Another relative I've been researching is my father's paternal great-grandmother, Elizabeth Blindberry (born in 1813 in New York State, died 1873 in Livonia, Michigan). Alas, I have no photograph of her or her husband.
|Tombstone of Elizabeth and husband George Nelson Bentley|
Assuming that this is the proper connection, my guess is that Elizabeth was John's sister. In those days, the census typically named only the head of the family, particularly ignoring the names of women of all ages. John apparently did have a younger sister who would have been born around the right time. In an attempt to find out about Elizabeth, I dug up what I could about her brother, my great-great granduncle.
Here's an excerpt of a biography published in the succinctly titled History of Detroit and Wayne County and Early Michigan - A Chronological Cyclopedia Past and Present by Silas Farmer (1890).
At the age of nineteen, in the year 1825, he emigrated to Michigan. ...Mr. Blindbury purchased eighty acres of land in the town of Southfield, Oakland County; he erected a log house on his purchase, and then sent for his father's family. After seeing them settled, he began chopping [lumber], in the forests of Michigan, at four dollars and a half per acre. Unlike most young men of this day, he considered his time as his father's until he came of age.
I gather that his father -- I wish the article gave his name to nail it for me -- came along with the children. Joseph Blindbury had remarried by this time and there were several more children from this union. He was to die in Southfield in 1851.
Blindbury's homestead is described in the autobiography of one William S. Balls thusly:
"This was the autumn of 1857 in which we bought a farm in Greenfield on Grand River Avenue not quite six miles from the Detroit City Hall. This property included a two story brick house and one small barn. The front portion (about two acres) was planted to a large variety of fruit including a fine orchard, two grape arbors, pears, cherries, crabapples, a large quantity of currants, etc., all these in bearing. It was a place that Mr. Blindbury, the hotel man, had built and prepared for his own residence as he wished to retire. The rest of the land was mostly uncultivated, about 20 acres of it woods.
Nine months before that time, he gave his father a note to cover the value of his labor during the remaining months. After this, he went to what was then known as the Black River country [in St. Clair County], and entered into the lumbering business, in the employment of A. M. Wadhams. Here he remained about four years, at the end of which time he returned to Southfield, purchased one hundred acres of wild land, erected a log house, and began to clear the land for cultivation.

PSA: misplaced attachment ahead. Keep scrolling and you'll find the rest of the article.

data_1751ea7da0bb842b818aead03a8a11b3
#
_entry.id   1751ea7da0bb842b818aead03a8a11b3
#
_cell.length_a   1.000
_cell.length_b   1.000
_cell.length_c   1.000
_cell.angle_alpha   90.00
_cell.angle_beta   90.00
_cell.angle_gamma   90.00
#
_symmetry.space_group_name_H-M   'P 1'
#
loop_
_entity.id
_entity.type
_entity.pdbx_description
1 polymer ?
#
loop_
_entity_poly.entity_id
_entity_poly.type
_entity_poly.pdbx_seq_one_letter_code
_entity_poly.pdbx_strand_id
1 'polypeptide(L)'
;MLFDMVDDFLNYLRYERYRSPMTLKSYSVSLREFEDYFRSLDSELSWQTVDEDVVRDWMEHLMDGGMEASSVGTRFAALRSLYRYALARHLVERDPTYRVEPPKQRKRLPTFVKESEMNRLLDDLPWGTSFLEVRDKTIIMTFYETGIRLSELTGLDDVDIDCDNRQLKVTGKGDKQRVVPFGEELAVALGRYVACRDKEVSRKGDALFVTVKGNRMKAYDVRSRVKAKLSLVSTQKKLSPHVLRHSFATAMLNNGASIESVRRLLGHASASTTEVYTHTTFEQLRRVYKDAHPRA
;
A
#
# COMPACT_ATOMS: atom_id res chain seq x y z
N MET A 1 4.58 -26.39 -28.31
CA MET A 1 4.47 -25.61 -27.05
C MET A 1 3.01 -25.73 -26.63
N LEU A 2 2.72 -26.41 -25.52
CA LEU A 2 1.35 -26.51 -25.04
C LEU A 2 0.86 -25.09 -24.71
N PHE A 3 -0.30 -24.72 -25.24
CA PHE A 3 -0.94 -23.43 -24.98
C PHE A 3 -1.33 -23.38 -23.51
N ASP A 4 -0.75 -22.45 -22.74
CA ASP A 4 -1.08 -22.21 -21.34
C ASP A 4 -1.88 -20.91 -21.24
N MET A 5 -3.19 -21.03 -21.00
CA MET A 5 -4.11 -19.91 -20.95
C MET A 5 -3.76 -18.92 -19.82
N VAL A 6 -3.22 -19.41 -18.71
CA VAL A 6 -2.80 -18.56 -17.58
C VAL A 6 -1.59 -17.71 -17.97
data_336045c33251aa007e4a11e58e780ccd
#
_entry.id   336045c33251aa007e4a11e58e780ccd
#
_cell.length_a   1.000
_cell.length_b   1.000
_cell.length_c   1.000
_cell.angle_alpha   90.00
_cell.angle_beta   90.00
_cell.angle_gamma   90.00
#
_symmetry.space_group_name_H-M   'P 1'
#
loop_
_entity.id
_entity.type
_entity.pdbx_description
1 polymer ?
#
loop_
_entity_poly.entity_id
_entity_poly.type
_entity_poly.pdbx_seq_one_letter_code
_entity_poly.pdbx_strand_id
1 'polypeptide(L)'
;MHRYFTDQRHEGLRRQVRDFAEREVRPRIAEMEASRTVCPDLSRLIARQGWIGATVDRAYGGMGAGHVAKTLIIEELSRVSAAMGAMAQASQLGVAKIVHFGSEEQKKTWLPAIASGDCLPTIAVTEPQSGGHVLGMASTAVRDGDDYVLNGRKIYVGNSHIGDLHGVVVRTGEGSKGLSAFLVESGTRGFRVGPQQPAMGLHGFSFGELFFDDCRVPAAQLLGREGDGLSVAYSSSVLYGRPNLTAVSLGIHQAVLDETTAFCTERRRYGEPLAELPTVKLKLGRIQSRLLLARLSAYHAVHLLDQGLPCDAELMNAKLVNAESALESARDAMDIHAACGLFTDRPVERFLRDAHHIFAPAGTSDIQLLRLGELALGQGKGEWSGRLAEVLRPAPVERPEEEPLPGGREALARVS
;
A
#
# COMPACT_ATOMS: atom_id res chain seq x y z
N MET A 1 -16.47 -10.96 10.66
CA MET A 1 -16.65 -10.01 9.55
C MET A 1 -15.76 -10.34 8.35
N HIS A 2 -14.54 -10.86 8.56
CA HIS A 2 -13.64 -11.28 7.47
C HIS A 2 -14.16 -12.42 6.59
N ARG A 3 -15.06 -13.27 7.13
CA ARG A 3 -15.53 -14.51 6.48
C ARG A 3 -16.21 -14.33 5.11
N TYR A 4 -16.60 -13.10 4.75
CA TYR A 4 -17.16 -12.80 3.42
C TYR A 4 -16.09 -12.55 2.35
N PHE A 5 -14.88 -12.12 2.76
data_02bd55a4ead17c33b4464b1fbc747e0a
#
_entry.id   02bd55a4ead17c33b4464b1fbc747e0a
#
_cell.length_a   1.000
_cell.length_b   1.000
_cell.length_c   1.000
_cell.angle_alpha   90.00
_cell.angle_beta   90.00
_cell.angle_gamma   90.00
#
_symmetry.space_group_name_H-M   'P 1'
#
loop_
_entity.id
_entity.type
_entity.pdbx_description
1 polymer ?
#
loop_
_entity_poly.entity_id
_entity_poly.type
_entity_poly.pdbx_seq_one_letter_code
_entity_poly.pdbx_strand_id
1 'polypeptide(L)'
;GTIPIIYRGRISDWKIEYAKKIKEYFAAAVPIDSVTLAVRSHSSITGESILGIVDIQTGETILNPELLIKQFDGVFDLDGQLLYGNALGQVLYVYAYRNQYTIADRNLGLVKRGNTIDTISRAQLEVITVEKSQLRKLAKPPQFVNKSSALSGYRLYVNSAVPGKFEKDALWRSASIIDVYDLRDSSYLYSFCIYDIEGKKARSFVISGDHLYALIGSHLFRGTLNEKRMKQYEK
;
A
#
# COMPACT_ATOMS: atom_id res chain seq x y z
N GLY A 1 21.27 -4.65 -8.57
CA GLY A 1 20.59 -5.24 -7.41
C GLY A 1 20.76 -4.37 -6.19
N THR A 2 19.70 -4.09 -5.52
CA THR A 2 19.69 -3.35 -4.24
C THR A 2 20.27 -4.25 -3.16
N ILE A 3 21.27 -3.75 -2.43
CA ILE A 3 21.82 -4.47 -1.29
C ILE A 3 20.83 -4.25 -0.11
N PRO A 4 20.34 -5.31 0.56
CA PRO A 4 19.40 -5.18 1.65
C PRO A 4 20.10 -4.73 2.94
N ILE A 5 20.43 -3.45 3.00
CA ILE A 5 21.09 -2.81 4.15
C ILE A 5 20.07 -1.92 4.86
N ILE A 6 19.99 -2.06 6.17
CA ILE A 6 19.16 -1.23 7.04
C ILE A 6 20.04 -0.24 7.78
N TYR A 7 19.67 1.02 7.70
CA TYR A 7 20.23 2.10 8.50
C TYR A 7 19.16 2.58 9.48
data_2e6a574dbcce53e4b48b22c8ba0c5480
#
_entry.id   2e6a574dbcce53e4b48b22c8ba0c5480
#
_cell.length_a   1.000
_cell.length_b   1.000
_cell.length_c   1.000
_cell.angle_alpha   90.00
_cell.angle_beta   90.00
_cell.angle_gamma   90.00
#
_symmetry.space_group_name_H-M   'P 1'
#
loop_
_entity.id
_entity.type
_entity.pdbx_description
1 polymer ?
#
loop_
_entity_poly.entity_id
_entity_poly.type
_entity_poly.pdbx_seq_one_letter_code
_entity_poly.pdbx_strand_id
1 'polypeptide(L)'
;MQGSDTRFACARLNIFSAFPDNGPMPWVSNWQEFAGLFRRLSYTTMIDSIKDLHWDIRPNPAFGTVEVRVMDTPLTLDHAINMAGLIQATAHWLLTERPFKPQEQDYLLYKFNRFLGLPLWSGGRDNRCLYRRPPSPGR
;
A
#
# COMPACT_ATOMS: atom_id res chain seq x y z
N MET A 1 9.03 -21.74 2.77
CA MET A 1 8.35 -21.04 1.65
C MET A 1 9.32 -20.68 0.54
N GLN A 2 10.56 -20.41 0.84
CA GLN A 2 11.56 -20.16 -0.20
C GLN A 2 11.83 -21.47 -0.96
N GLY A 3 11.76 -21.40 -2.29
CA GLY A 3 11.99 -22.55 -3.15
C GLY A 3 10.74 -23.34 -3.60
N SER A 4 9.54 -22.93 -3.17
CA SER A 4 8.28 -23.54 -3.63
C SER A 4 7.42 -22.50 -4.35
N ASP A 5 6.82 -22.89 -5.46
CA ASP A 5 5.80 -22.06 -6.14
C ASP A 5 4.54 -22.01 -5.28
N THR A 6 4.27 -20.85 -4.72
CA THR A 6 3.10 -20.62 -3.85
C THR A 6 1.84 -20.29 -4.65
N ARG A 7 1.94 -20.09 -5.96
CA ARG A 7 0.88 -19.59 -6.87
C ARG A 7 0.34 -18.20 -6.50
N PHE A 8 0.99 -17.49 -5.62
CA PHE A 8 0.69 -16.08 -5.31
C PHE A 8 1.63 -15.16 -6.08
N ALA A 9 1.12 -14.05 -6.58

He married, December 2, 1831, Maria Rogers, daughter of Moses and Mary "Polly" Rogers, residents of Southfield, and granddaughter of John Rogers, who served throughout the Revolutionary War.
In 1844 [Blindbury] was elected Representative of Wayne County in the State Legislature. In 1850 sold the hotel, and erected a dwelling-house near by. About this time he was appointed Marshal of Wayne County. In 1852 he removed to Detroit, and erected what was known for many years as the Blindbury Hotel, on the corner of Washington and Michigan avenues, [later] known as the Antisdel House.
|Location of the property|
Here are stills from a 1923 Detroit newsreel (check it out!) showing the Antisdel House.
Landmarks of Wayne county and Detroit, by Robert Budd Ross and George Byron Catlin, offers this about the hotel property:
"In 1836, Nathaniel Champ built a house on the northeast corner of Washington and Michigan avenues [in Detroit], and he lived there until 1851. On this property he build the first temperance hotel in Detroit, and was its landlord for several years. Several managers of the hotel succeeded [him] and in 1843, his son, William Champ, became landlord and managed until 1851. The property was then sold to John Blindbury. In 1852, Mr. Blindbury built a hotel on the same site and named it the Blindbury Hotel. J.F. and W.W. Antisdel were afterwards landlords, and in 1870 W.W. Antisdel was in charge. W.A. Scripps afterward became a partner. The house was demolished in 1890."
Mr. Blindbury was brought up a Methodist, but never united with any church. He held very liberal views on religious subjects. His life was exceedingly upright. In politics, he was always allied with the Democratic party. Mr. Blindbury died on the 1st of March, 1867, leaving a comfortable estate to his widow, whom he made his sole executrix. His life was eventful, and was marked by hard work, energy, and perseverance. His labors were finally crowned with success; and he stands before us in his works, as a representative pioneer of Michigan.
The Antisdel was lauded as "The most home-like hotel in Detroit; well kept, strictly temperance, and worthy of the large patronage it receives."
Eventually it made way for the famous Book-Cadillac Hotel at the heart of Detroit. There are some great old photos of it here.
All this is well and good, but I still don't know anything about Blindbury's sister Elizabeth, my great-great grandmother, other than she married George Bentley, of nearby Livonia, probably in 1836 at the age of 23. They proceeded to have children: Mary (b. 1837), , Margaret (1843), Susanna (1846), Charlotte (1848), , Charles (1853), and William (1865) when Elizabeth was 52! She only lasted eight years after that.
...Be sure to check out Sepia Saturday at Blogspot!